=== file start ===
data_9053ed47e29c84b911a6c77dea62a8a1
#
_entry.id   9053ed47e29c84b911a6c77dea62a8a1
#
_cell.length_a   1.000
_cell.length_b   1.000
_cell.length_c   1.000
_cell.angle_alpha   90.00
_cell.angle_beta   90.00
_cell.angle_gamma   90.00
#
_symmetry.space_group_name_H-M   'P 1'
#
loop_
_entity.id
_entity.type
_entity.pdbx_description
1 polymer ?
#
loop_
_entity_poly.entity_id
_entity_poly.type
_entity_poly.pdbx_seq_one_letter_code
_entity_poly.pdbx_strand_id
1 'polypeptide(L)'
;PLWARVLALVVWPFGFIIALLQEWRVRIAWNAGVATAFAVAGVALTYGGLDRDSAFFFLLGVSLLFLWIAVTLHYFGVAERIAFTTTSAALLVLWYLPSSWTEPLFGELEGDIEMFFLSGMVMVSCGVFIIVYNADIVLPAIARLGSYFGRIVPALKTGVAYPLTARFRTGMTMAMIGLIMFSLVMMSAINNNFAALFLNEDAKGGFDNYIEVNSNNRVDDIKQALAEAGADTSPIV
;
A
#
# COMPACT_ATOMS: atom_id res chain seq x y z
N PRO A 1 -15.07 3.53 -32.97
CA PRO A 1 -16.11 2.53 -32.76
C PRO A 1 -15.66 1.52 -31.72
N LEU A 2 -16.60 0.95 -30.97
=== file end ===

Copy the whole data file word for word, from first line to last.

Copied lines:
data_9053ed47e29c84b911a6c77dea62a8a1
#
_entry.id   9053ed47e29c84b911a6c77dea62a8a1
#
_cell.length_a   1.000
_cell.length_b   1.000
_cell.length_c   1.000
_cell.angle_alpha   90.00
_cell.angle_beta   90.00
_cell.angle_gamma   90.00
#
_symmetry.space_group_name_H-M   'P 1'
#
loop_
_entity.id
_entity.type
_entity.pdbx_description
1 polymer ?
#
loop_
_entity_poly.entity_id
_entity_poly.type
_entity_poly.pdbx_seq_one_letter_code
_entity_poly.pdbx_strand_id
1 'polypeptide(L)'
;PLWARVLALVVWPFGFIIALLQEWRVRIAWNAGVATAFAVAGVALTYGGLDRDSAFFFLLGVSLLFLWIAVTLHYFGVAERIAFTTTSAALLVLWYLPSSWTEPLFGELEGDIEMFFLSGMVMVSCGVFIIVYNADIVLPAIARLGSYFGRIVPALKTGVAYPLTARFRTGMTMAMIGLIMFSLVMMSAINNNFAALFLNEDAKGGFDNYIEVNSNNRVDDIKQALAEAGADTSPIV
;
A
#
# COMPACT_ATOMS: atom_id res chain seq x y z
N PRO A 1 -15.07 3.53 -32.97
CA PRO A 1 -16.11 2.53 -32.76
C PRO A 1 -15.66 1.52 -31.72
N LEU A 2 -16.60 0.95 -30.97